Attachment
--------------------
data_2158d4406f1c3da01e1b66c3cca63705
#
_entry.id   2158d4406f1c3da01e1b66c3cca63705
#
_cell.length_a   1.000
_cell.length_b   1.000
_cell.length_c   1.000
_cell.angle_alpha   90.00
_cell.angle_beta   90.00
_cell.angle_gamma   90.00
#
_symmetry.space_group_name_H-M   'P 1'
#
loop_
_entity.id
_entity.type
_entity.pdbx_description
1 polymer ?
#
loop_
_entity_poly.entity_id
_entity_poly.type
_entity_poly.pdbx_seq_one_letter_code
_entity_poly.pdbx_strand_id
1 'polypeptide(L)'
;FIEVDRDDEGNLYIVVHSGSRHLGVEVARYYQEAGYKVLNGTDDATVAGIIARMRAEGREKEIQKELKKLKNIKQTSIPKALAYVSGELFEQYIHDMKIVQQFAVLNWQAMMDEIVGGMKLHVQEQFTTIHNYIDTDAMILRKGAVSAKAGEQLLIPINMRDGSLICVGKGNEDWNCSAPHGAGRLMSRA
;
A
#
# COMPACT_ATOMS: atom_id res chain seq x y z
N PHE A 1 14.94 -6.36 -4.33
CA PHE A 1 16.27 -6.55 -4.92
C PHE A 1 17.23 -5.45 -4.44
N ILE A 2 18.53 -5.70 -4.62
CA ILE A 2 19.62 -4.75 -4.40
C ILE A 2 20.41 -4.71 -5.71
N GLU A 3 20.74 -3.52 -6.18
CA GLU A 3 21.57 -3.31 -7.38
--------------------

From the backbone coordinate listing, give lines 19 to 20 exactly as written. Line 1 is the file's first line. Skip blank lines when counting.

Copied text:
#
loop_